People who are just finding you now, so many years into the podcast – I wonder how they react to you?
It’s almost two different questions, at least for me. People in comedy clubs that have never seen me before – God, anything I say is gonna make me sound like an arrogant a-hole, but you know from Never Not Funny, I’m not; I hate myself and I hate the world – but people come up, saying, “My God, you’re the funniest standup I’ve ever seen. That was the most amazing one hour I’ve ever seen. Yes, I didn’t understand why you went into a cajun character for 35 seconds, but you know, I loved it.” And so that’s gratifying. And I used to fight when people would say, “You’re the funniest comic I’ve ever seen,” because, I think they’re wrong. I think there’s funnier guys out there. My hero Richard Lewis is funnier than me. Louis or Seinfeld, Bill Burr is great. So when people would say that to me, I was like, “Well, okay. Thank you. You’ll sober up in the morning and realize you were wrong,” But now I’m kind of coming around to, you know what, what I do is unique and if somebody wants to say, “You’re the funniest comic I’ve ever seen,” I’m not gonna fight them on it. I’m not gonna take that joy away. It’s like, “Great, I’m glad that I am for you.” Because, you know, not everybody thinks Richard Lewis is the greatest and I do.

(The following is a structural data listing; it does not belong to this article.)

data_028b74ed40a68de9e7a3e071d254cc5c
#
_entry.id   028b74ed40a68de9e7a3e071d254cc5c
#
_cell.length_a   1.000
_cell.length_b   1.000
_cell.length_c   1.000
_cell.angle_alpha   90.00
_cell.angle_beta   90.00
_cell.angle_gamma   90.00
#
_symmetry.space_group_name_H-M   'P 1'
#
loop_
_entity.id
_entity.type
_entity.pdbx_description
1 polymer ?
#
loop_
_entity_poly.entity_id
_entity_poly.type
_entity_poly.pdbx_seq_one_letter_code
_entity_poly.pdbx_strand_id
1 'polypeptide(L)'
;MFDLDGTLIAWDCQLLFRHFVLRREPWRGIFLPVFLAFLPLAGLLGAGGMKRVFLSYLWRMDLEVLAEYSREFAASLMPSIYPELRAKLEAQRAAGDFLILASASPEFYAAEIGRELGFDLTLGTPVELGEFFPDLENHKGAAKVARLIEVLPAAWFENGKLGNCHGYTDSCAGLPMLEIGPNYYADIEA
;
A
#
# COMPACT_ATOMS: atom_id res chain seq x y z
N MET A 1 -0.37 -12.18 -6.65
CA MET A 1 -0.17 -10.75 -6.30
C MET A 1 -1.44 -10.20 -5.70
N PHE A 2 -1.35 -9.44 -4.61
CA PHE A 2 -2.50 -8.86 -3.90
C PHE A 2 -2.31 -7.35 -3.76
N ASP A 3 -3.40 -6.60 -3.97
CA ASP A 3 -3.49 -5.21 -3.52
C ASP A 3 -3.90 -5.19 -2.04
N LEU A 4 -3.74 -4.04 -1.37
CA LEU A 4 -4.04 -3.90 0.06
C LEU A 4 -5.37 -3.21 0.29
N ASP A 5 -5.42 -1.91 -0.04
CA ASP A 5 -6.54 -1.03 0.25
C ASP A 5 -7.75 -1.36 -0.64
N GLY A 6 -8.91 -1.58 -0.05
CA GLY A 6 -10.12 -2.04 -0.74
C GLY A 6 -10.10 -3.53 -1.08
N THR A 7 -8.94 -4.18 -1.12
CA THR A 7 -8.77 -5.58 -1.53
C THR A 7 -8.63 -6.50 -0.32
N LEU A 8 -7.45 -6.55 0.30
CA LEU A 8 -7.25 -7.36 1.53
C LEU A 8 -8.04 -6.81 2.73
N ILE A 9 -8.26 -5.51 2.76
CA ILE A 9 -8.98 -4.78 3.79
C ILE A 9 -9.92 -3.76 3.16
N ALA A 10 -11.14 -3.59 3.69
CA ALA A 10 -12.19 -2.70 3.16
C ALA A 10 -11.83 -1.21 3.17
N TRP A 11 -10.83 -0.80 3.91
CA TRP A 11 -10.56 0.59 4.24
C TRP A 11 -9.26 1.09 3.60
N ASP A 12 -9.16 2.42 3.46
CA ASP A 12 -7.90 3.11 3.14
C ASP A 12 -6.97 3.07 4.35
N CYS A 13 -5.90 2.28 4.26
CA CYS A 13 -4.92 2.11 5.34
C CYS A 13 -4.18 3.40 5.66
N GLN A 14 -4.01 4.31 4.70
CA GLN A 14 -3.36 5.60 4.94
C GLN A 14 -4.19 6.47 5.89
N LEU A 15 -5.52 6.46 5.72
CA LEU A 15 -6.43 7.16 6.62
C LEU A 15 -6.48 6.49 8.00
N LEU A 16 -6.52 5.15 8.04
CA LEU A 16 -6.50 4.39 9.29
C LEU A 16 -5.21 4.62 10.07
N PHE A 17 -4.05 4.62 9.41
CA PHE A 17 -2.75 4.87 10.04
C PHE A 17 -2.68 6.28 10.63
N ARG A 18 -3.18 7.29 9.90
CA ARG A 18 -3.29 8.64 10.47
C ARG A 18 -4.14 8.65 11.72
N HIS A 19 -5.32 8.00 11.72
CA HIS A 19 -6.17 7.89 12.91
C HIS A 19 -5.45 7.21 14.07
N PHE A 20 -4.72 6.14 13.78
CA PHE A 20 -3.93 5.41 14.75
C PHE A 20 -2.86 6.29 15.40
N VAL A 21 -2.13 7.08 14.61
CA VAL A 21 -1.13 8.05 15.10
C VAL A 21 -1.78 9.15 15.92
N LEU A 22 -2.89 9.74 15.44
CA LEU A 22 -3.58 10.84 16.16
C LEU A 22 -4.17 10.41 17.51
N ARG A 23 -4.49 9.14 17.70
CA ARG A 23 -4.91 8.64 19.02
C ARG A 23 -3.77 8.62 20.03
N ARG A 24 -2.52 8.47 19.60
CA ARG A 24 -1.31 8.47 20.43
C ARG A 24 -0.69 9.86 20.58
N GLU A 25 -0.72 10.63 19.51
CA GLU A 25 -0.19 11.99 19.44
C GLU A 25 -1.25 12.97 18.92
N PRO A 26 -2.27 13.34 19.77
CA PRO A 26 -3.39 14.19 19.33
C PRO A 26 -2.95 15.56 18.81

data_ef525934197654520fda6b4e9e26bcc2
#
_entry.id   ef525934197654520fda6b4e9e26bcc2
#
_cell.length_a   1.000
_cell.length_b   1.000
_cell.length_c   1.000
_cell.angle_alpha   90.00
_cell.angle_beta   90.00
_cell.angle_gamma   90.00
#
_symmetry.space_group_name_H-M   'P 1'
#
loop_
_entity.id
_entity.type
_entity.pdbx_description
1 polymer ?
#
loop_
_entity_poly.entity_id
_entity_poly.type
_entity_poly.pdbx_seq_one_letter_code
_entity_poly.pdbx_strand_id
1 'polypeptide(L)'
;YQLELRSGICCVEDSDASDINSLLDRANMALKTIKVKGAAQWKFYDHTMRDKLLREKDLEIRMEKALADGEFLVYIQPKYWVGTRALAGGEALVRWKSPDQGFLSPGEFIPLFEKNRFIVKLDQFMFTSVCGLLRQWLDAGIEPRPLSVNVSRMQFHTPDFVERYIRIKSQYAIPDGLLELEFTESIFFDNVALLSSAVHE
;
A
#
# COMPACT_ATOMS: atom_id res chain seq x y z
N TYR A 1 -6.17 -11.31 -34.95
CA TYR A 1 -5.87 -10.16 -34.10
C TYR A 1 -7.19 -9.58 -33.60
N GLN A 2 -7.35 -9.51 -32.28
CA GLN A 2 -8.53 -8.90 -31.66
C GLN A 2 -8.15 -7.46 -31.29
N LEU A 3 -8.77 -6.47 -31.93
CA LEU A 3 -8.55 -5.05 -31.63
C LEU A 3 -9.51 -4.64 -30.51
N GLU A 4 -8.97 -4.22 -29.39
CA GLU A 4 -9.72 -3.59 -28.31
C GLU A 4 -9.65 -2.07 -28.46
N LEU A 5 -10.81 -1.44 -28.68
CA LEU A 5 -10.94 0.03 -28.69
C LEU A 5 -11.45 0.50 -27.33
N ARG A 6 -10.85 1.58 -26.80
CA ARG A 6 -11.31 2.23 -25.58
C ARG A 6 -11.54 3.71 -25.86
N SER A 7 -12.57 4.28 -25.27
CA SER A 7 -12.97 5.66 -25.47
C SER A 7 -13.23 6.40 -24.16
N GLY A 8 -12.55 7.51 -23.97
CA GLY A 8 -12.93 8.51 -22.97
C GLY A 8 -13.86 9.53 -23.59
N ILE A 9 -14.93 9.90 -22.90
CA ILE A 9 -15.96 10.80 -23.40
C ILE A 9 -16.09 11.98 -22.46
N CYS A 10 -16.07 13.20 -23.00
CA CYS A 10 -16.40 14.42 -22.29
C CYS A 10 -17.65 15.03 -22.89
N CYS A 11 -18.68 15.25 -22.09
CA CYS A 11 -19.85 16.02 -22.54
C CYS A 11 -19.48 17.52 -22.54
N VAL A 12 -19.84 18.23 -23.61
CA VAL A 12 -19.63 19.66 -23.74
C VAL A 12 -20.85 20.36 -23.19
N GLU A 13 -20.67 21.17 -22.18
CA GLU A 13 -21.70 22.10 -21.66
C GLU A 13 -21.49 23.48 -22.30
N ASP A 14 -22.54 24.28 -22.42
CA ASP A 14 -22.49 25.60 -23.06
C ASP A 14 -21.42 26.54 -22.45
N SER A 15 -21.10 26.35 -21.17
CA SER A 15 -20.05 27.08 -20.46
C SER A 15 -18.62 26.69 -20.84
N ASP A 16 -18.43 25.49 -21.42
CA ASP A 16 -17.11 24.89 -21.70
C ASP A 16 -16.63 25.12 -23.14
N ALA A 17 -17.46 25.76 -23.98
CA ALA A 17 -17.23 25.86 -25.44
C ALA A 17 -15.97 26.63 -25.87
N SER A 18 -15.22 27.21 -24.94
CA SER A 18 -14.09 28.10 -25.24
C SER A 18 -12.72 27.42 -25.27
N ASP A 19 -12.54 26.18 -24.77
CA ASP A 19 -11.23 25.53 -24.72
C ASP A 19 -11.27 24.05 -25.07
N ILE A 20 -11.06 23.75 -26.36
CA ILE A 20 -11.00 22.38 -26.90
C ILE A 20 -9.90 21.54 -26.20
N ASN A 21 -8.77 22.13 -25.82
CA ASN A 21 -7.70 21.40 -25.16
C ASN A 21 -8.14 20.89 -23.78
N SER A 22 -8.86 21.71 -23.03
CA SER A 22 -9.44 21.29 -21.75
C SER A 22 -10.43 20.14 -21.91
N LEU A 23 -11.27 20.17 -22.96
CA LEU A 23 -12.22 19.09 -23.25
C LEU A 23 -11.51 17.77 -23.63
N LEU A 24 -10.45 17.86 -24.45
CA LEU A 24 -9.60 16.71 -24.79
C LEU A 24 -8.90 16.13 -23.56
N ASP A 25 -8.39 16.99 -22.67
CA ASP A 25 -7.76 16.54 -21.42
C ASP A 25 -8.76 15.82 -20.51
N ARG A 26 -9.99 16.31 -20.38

But now, somebody steps into the podcast for the first time, I think that’s gonna be a little more jarring for them. I think they’re gonna kind of wonder like, “Really? We’re making fun of 9/11? Why is that happening?” But if you’ve been with us for the whole journey, you know it’s all part of this stupid show that we do.
And you do warmup for Conan, where you obviously do a lot of crowd work.